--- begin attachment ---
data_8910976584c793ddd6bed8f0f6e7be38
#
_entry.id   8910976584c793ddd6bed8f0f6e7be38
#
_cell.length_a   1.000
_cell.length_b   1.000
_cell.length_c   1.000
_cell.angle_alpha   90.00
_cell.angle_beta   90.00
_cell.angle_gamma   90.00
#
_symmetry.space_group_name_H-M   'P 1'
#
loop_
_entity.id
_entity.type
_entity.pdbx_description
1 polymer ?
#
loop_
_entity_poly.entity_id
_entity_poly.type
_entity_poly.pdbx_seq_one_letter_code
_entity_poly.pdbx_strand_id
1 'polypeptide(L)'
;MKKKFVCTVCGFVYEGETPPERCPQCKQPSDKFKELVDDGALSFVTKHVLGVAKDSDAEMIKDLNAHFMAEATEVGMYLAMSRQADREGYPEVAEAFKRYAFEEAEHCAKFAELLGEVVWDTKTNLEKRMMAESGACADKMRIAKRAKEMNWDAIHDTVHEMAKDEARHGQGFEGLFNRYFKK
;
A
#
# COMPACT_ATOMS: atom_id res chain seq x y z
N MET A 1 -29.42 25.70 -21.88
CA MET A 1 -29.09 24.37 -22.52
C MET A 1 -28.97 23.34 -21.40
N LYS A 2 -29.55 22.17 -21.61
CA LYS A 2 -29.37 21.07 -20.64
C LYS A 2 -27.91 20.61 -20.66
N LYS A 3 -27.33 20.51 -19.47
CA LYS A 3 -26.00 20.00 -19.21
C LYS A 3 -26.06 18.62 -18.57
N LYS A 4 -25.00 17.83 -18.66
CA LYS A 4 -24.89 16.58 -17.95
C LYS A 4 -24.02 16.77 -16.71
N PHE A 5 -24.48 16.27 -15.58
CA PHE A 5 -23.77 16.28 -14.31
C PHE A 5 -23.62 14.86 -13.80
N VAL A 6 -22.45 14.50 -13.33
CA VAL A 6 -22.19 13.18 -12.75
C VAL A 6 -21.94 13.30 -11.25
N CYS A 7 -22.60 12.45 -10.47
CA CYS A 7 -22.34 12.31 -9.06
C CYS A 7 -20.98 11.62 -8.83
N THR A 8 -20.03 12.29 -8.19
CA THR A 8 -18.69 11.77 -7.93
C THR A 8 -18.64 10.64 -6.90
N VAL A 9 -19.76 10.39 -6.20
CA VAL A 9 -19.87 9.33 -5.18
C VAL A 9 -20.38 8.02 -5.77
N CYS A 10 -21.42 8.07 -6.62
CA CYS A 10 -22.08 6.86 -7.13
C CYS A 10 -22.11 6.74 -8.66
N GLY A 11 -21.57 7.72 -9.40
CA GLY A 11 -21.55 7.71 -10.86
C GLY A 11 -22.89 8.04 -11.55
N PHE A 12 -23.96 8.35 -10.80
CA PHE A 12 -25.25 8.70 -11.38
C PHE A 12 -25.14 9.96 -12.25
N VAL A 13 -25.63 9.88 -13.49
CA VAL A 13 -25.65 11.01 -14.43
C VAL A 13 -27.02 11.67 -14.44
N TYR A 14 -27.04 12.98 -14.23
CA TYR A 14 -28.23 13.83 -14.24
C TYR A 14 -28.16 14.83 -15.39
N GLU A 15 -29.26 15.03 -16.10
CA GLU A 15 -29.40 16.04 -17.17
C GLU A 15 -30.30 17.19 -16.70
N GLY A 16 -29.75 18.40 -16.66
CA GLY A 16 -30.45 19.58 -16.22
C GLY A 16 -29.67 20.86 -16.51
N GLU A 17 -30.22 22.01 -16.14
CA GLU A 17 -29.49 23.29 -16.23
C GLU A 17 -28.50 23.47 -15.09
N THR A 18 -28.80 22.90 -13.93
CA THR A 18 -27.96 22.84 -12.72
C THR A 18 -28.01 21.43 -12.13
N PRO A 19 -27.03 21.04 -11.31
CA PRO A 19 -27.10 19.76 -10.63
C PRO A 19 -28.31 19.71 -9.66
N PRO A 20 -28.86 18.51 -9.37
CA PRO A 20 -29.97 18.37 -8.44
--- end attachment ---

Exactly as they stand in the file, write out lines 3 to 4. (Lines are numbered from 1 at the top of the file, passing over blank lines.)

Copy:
_entry.id   8910976584c793ddd6bed8f0f6e7be38
#